This contained vitreous material which resulted in a beautiful, perfect body – although not as strong as the Chinese and Meissen hard-paste porcelain. St Cloud gave way to Vincennes, which became Sèvres, also still in operation today. Meanwhile, in Britain, the East India Company was importing huge quantities of porcelain direct from China.
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Ships were loaded with it not only because porcelain was so popular, but also because it provided useful ballast to safely guide these vulnerable ships through their perilous journey around the wild waters of Africa. The porcelain was then sold off to retailers at auctions in London.
However, by 1740, the knowledge gained in Europe by itinerant migrants was making its presence felt, and all over the country people started to experiment with making their own porcelain. And as the British Isles have a unique geological make-up of rock, stone and clay deposits, people had plenty of materials with which to experiment.
Some used kaolin clay, similar to what had been used in China, others used feldspar rock, lime or soapstone. Most of it came from Cornwall – and if you are one of the many people who turn pots as a hobby today, this is probably where your clay comes from.
So if you imagine arriving in Britain in around 1740, clambering up the white cliffs of Dover and peering across the island in front of you, you will see that over a period of about 10 or 20 years, small porcelain ‘manufacturies’ are springing up all over the land. If you let your eyes wander you will notice that dotted around London are Limehouse, Bow, Vauxhall and Chelsea. Further to the north sits Derby, nestled in the heart of England.
Moving further north you come upon Newcastle-under-Lyme and Longton Hall in Staffordshire, with Liverpool just to the west. Moving south you find Worcester, then Bristol where England meets Wales.
Directly south from there on the Devon coast is Plymouth and finally, if you let your eyes move west to the far corners of Cornwall, you see clay being dug from huge pits, one of which houses today’s Eden Project. If we view all these enterprises equally, it is fascinating to see how many people are tinkering with porcelain kilns, all within this very short period.
Today, we tend to only remember a few of them for the simple reason that most came and went within a few years, leaving behind very few traces. Making porcelain is prohibitively expensive, particularly if you lack experience and suffer a high proportion of kiln failure that must be discarded.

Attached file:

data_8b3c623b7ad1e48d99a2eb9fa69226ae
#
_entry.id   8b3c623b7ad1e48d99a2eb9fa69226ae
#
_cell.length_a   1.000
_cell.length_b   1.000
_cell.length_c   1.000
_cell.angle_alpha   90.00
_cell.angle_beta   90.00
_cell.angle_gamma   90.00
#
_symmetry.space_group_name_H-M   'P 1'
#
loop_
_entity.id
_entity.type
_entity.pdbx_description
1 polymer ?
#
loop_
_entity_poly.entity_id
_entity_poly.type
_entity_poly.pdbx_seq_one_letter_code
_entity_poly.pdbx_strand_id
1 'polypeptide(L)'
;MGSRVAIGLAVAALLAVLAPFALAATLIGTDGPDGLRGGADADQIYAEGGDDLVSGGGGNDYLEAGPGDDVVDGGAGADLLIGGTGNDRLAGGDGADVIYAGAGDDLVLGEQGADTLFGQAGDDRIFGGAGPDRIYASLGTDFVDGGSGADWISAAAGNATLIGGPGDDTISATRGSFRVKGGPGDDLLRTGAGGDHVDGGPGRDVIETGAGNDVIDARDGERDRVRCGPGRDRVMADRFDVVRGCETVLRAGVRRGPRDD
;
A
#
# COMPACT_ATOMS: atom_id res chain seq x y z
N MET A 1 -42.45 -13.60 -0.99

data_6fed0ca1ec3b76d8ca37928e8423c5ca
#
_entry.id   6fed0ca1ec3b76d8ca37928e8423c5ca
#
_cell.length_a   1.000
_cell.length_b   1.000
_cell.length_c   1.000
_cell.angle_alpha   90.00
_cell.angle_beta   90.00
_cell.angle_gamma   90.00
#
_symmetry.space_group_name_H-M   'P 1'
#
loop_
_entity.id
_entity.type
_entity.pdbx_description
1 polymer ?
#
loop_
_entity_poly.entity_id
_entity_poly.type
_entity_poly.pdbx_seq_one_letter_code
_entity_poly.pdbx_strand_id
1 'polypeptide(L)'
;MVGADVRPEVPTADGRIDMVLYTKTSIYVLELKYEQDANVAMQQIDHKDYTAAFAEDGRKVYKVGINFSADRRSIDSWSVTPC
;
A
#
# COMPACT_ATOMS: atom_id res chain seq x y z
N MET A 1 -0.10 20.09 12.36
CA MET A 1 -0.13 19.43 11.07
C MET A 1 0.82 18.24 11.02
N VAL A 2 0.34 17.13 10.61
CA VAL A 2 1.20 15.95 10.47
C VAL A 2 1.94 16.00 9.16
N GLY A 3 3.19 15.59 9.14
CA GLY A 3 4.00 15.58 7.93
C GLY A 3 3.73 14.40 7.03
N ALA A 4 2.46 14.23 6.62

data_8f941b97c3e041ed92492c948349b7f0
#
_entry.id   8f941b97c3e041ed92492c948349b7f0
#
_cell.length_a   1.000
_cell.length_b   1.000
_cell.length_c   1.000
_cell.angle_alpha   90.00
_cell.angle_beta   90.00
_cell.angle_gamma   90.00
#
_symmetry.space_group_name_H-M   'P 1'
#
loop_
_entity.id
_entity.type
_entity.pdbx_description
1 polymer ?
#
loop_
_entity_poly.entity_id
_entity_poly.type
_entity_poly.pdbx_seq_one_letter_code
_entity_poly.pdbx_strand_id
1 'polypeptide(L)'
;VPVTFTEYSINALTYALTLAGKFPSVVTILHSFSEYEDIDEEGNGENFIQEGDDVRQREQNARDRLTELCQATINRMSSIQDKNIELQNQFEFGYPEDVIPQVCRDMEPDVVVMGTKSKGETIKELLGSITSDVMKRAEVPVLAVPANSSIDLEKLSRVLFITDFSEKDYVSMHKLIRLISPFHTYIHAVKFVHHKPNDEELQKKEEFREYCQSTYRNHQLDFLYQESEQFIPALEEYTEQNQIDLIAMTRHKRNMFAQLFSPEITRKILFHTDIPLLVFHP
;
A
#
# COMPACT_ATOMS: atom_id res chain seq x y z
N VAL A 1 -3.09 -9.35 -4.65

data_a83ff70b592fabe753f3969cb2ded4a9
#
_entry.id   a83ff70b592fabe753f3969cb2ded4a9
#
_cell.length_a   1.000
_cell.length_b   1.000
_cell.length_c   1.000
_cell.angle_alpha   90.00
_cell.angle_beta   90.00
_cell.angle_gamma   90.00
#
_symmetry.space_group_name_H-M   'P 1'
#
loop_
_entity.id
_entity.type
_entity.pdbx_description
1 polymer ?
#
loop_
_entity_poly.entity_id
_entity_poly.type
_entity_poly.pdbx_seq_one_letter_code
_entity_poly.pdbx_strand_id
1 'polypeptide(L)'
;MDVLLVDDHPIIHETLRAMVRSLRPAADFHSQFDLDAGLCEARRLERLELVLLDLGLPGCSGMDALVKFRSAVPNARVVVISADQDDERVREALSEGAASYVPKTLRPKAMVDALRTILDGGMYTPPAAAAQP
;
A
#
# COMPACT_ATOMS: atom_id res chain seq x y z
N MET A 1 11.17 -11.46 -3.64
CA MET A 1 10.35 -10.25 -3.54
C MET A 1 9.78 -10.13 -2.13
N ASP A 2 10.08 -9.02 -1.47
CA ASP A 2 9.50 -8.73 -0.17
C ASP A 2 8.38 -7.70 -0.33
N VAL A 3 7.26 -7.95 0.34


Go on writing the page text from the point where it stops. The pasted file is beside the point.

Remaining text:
Porcelain production in Britain has always been privately funded, so factories would come and go depending on the business acumen of their managers and the depth of the pockets of their financial backers. Some of these small short-lived potteries did important pioneering work, although they are now lost to history.
Only four early factories made it through a significant period of time and are therefore still well-known today: Chelsea, Bow, Derby and Worcester. Of these new English porcelain factories, many had grown out of the countless existing potworks where excellent earthenware was made, but several were started by enterprising immigrants.
In Chelsea, a Walloon Huguenot silversmith called Nicholas Sprimont applied knowledge picked up in France to turn his silver dishes into porcelain. In Bow, Irish immigrant Thomas Frye conducted experiments in his friend’s backyard using ‘Cherokee clay’ imported all the way from America.
Meanwhile, a French Huguenot refugee called André Planché was firing porcelain toy animals in his backyard in Derby, based on skills his father had learned at Meissen. And in Worcester, it was Dr John Wall, an Englishman, physician, artist and philanthropist, who tinkered with porcelain in the kitchen of his friend’s apothecary shop. But more on all of this at a later date!
Skills brought from Europe by itinerant migrants enriched the 18th-century spirit of experimentation. And once this met the British hunger for porcelain and their expertise in building a cracking good kiln, suddenly the time was ripe for the beginning of a rich and wonderful new chapter in the British decorative arts that collectors all over the world still enjoy today.